Your husband, you seem to be saying, is all about work and his parents and then he comes home to you. So you, too, can be all about [blank] and [blank] and then come home to him.

I wonder if you have already lived a version of this without realizing it: Before your kids were grown and gone, isn’t is possible they were your Nos. 1 and 2?

Maybe before you decide the future of your marriage, it makes sense to think carefully about your future, period. About your purpose. About what’s achievable (more than you think) and makes you feel useful, focused, good. It’s not a perfect solution, certainly. But any decision you make after a thought process like this will be far better than simply resigning yourself to slog through the rest of your days – which is all “too late” really means.

This week I was in a discussion with a bunch of other third-grade parents about what our kids know about sex. The vast majority of these parents said their children were “clueless” and they wanted to maintain their kids’ innocence. I was one of the few people who had even had conversations with my child about reproduction, consent and puberty.Most were taking the “I’ll talk about it when my child asks” approach. I don’t go out of my way to raise this subject with my daughter, but I do look for appropriate opportunities to initiate these conversations. I don’t know that a child always knows how to bring these topics up.We have talked about inappropriate touching and rape but also the fact that adults engage in certain activities because it feels good. We have discussed internet predators and the fact that I have an IUD and why. We’ve also talked about what she might feel when puberty begins.I’m such an outlier – have I jumped the gun?Too Young?

No, you did not “jump the gun.” Kids are certainly not now and have rarely ever been “clueless” about what adults try to keep from them. Especially now that so many kids carry around the entire internet in their pockets.

And if you’re a parent who feels exempt because your kid doesn’t have a phone, or you’ve used all the parent controls, you’re not exempt. The filters are tissue paper and your phoneless kid mingles with phone-equipped kids every day. And they rarely resist nosing into anything their parents treat as too embarrassing or taboo to talk about.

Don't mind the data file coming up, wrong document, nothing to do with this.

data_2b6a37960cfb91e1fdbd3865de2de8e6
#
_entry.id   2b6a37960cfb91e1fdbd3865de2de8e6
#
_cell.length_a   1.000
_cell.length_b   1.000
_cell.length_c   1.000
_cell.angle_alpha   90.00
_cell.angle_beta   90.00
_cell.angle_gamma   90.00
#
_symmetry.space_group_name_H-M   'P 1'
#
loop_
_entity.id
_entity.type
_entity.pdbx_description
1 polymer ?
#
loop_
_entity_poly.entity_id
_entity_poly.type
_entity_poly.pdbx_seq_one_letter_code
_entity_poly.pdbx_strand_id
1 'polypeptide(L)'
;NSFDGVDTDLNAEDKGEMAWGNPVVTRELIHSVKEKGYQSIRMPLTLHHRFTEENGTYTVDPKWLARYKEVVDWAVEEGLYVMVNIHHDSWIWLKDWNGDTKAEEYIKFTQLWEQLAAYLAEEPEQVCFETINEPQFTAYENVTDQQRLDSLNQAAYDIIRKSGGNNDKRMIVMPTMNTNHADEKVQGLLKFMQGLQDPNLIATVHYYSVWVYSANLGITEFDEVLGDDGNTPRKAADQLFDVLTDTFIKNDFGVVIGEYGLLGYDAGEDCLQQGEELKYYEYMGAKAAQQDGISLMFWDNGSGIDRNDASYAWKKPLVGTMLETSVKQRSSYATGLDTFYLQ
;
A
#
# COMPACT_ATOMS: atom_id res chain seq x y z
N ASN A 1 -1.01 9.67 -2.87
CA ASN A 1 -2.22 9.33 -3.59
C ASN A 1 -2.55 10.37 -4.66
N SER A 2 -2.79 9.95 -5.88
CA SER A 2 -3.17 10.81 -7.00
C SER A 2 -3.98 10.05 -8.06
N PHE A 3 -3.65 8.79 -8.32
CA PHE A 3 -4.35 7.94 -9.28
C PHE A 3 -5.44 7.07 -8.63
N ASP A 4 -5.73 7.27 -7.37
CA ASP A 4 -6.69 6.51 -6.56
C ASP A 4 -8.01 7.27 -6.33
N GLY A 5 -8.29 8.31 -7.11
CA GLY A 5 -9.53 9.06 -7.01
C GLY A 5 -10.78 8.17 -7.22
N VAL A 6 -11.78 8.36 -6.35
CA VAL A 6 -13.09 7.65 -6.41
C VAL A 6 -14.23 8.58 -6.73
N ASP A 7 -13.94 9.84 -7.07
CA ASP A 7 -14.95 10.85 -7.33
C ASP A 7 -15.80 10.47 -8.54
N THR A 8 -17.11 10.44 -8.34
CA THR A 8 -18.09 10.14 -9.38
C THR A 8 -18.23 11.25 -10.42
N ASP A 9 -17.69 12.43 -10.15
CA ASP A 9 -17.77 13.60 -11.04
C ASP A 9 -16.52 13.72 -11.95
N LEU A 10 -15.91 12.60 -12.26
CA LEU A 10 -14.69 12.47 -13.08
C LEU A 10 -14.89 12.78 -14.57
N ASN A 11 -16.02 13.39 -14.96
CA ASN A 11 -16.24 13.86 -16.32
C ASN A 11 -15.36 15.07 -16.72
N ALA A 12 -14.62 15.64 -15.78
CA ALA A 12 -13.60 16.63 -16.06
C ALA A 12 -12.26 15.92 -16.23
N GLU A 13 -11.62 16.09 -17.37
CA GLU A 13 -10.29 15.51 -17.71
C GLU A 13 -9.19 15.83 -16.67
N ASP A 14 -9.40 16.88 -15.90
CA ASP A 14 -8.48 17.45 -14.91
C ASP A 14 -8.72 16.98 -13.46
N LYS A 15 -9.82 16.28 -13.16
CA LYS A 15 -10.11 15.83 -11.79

Please tell such parents their kids ARE absorbing information, they just aren’t asking adults. They’re learning from bus-stop Bobby with much-older siblings and checked-out parents.

Denial is not the answer. Your approach is: Talk openly with kids about their world, early enough and often enough and unflinchingly enough that you set a precedent of being the safe place to bring their difficult questions. It starts when they’re 2 or 3 and they ask you where babies come from – and instead of freaking out and deflecting, you give facts commensurate with their ability to understand. Deborah Roffman’s books are excellent on how to do this.

Even then, eventually kids will Google more and ask less – but when they apply diligence and openness and a minimum of self-delusion, parents can at least minimize what their kids feel they have to hide. No topic should ever be off-limits, especially not one a kid raises.

Carolyn Hax is a syndicated advice columnist for The Washington Post. She started her advice column in 1997, after five years as a copy editor and news editor in Style and none as a therapist. Email her at [email protected].